Compare any two graphics cards:
Radeon HD 4650 512MB vs Radeon HD 7750
IntroThe Radeon HD 4650 512MB features clock speeds of 600 MHz on the GPU, and 500 MHz on the 512 MB of DDR2 memory. It features 320(64x5) SPUs as well as 32 TAUs and 8 ROPs.
Compare those specifications to the Radeon HD 7750, which features clock speeds of 800 MHz on the GPU, and 1125 MHz on the 1024 MB of GDDR5 RAM. It features 512 SPUs along with 32 Texture Address Units and 16 ROPs.
(No game benchmarks for this combination yet.)
Power Usage and Theoretical BenchmarksBoth cards have the same power consumption.
Theoretically speaking, the Radeon HD 7750 should be 350% quicker than the Radeon HD 4650 512MB in general, because of its higher data rate. (explain)
Texel RateThe Radeon HD 7750 is much (more or less 33%) better at AF than the Radeon HD 4650 512MB. (explain)
Pixel RateIf running with lots of anti-aliasing is important to you, then the Radeon HD 7750 is superior to the Radeon HD 4650 512MB, and very much so. (explain)
Please note that the above 'benchmarks' are all just theoretical - the results were calculated based on the card's specifications, and real-world performance may (and probably will) vary at least a bit.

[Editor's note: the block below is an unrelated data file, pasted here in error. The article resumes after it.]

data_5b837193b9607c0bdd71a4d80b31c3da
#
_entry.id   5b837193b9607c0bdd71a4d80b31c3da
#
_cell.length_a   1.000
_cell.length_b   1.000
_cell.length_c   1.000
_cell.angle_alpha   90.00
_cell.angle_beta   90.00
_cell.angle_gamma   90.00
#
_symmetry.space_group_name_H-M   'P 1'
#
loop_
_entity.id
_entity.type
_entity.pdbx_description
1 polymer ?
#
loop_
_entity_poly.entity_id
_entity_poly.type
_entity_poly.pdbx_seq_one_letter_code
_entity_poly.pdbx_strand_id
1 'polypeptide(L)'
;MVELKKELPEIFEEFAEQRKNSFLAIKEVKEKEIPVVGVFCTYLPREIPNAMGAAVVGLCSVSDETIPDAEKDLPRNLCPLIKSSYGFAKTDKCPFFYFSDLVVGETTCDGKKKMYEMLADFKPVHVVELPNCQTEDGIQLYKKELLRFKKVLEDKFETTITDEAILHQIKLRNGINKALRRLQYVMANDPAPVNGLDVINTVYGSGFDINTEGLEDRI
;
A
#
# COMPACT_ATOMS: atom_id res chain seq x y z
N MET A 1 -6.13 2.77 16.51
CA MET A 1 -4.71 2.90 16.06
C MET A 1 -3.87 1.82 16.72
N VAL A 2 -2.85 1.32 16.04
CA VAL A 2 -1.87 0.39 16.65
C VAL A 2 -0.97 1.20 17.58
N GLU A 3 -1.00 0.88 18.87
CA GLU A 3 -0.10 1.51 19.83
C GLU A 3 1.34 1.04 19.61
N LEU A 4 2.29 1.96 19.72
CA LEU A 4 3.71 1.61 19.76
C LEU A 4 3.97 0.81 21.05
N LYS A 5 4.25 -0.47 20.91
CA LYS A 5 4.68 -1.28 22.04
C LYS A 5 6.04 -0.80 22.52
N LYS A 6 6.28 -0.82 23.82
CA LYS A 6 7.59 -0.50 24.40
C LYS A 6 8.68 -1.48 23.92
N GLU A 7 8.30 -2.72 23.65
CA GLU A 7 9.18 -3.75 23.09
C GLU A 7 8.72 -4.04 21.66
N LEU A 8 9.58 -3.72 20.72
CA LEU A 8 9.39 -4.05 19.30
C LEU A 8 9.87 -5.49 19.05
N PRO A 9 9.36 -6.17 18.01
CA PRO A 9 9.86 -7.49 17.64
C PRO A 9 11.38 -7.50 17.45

Price ComparisonPlease note that the price comparisons are based on search keywords, and might not be the exact same card listed on this page. We have no control over the accuracy of their search results.
Memory Bandwidth: Memory bandwidth is the max amount of information (measured in megabytes per second) that can be transferred past the external memory interface in one second. The number is calculated by multiplying the card's bus width by its memory clock speed. If the card has DDR type memory, it must be multiplied by 2 once again. If it uses DDR5, multiply by ANOTHER 2x. The higher the bandwidth is, the better the card will be in general. It especially helps with anti-aliasing, HDR and higher screen resolutions.
Texel Rate: Texel rate is the maximum amount of texture map elements (texels) that are processed per second. This figure is calculated by multiplying the total number of texture units of the card by the core clock speed of the chip. The better the texel rate, the better the card will be at handling texture filtering (anisotropic filtering - AF). It is measured in millions of texels in a second.
Pixel Rate: Pixel rate is the maximum number of pixels the graphics card could possibly record to the local memory in one second - measured in millions of pixels per second. The number is worked out by multiplying the amount of Raster Operations Pipelines by the the core clock speed. ROPs (Raster Operations Pipelines - aka Render Output Units) are responsible for outputting the pixels (image) to the screen. The actual pixel output rate also depends on many other factors, most notably the memory bandwidth of the card - the lower the memory bandwidth is, the lower the potential to get to the max fill rate.